Warning that it will be the last time he does so, President Trump on Friday waived sanctions on Iran for 120 days.
In doing so, he affirmed that he has the right policy approach to Iran.
That approach is based on deterring and constraining Iran's malevolent activities around the world, strengthening the nuclear agreement's inspections protocols, and cracking down on Iranian ballistic missile development activities.
In turn, the White House says that it will introduce sanctions on 14 individuals and entities, including the head of Iran's judiciary.
But while some were hoping that the Trump administration would pull out of the nuclear agreement today, the Trump administration seems to recognize that the best way to serve U.S. security interests is to persuade the European Union to support improvements to the nuclear deal.
By warning that he will no longer support the nuclear deal as it stands, Trump ensures two outcomes. First, that the Iranian hardliners recognize that the good old days of Obama administration appeasement are over. Second, that European governments must either come to the table to improve the deal or, should the U.S. exit from the agreement, face U.S. sanctions on their corporations that choose to continue doing business in Iran.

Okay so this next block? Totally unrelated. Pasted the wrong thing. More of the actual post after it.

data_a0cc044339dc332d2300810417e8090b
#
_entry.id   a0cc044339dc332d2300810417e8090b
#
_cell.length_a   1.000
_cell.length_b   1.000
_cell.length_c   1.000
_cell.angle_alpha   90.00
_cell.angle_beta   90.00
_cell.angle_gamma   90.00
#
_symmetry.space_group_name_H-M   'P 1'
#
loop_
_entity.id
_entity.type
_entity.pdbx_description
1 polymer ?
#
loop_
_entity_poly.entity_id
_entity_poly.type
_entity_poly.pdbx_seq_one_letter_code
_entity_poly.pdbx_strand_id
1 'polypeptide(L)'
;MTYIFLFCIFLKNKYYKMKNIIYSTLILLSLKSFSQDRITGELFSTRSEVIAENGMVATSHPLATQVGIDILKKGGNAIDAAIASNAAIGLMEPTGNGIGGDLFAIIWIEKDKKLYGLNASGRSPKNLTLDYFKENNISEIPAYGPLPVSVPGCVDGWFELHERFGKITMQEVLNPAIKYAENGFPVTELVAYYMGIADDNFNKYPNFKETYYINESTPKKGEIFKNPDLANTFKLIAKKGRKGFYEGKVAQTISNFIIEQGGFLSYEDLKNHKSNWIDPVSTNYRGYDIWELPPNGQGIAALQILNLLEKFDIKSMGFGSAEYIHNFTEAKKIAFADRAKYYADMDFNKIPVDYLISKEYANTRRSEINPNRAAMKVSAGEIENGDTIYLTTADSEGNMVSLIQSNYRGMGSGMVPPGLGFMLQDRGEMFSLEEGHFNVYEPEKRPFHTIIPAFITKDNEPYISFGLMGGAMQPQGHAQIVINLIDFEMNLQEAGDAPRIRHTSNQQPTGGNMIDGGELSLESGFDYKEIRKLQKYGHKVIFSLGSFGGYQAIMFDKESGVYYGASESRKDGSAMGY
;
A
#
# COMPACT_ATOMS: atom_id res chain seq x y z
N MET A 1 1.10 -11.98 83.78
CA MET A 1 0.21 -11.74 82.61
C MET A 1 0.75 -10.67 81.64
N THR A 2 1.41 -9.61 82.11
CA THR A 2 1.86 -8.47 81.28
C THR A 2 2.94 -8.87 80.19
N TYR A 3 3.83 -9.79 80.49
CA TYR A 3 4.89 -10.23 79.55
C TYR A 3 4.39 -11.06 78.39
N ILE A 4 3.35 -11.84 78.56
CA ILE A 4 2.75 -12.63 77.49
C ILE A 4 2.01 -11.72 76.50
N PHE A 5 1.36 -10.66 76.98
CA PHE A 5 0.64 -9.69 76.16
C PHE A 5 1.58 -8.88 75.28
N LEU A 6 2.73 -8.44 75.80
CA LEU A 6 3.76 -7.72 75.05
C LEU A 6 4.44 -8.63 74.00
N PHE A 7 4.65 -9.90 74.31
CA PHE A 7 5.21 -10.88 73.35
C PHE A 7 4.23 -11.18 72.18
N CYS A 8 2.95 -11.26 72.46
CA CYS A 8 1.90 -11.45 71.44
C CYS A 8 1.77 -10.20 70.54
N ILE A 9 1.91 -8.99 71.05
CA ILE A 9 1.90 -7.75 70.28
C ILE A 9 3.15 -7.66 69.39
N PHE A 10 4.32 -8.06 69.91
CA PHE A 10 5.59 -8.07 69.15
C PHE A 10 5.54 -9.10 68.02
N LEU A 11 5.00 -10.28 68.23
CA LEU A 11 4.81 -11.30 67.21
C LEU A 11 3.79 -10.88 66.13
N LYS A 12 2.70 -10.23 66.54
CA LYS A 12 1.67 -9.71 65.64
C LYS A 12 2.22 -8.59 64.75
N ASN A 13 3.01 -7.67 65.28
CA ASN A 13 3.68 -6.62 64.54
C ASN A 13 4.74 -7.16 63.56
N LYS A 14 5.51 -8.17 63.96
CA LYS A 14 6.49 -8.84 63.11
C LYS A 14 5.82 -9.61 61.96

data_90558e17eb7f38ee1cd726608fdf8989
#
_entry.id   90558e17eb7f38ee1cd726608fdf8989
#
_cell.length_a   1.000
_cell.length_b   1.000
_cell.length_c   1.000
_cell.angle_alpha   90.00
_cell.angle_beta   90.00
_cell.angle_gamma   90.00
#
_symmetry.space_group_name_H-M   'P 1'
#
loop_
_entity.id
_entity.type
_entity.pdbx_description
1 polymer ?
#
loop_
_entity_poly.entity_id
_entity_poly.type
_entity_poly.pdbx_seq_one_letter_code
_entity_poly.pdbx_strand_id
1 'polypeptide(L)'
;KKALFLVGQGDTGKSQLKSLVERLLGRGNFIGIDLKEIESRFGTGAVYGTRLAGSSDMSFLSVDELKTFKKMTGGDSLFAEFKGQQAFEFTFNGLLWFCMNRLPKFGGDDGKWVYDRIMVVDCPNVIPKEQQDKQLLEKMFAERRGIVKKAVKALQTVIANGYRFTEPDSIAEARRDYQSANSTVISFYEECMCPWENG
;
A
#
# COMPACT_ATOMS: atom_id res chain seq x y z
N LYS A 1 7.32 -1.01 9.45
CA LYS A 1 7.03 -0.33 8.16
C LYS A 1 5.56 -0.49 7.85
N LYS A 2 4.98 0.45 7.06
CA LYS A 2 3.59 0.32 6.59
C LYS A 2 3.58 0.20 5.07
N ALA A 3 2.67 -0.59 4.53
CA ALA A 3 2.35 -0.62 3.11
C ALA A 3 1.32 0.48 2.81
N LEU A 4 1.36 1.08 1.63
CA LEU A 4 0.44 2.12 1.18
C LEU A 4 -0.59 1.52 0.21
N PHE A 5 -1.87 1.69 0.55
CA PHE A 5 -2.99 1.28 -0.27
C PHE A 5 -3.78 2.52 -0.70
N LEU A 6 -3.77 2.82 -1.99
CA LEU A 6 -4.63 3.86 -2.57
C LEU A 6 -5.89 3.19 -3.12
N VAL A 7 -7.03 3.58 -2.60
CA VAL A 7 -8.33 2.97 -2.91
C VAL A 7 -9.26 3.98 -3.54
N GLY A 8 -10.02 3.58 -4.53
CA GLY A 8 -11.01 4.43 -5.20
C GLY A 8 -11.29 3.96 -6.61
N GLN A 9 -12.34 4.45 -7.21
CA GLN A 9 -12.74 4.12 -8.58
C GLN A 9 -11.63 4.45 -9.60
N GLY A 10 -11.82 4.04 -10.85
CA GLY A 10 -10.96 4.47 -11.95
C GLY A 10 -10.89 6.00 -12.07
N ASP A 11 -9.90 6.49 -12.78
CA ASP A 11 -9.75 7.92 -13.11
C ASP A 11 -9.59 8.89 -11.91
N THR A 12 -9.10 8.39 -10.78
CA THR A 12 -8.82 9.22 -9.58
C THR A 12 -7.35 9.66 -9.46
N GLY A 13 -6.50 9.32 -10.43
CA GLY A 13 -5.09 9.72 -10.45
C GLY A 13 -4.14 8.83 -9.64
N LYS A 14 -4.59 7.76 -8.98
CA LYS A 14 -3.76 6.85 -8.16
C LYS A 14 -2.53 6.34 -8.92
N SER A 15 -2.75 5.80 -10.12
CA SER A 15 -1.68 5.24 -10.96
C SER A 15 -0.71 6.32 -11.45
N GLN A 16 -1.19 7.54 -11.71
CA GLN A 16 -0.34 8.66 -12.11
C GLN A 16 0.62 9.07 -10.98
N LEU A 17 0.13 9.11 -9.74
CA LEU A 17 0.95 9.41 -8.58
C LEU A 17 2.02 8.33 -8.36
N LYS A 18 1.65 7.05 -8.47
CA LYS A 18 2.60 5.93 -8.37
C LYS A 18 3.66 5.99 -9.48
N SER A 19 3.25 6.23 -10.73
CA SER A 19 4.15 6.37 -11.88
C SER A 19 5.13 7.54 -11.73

Those prospective sanctions will carry a heavy political influence in Berlin, Paris, and London because the U.S. market is far more lucrative to European multinationals than the Iranian market.
And just as important, with the sanctions announced today on various Iranian hardliners, Trump has taken a long overdue step in ensuring moral attention towards Iranian government policies. This moral influencing is perhaps Trump's greatest opportunity: It allows him to play the Europeans at their own game, offering solutions to the Iran deal which impose consequences on Iranian hardliners for abusing their people.
Of course, the coming three months will be full of complaints from both Europe and Iran. Expect Trump's Twitter feed to be active!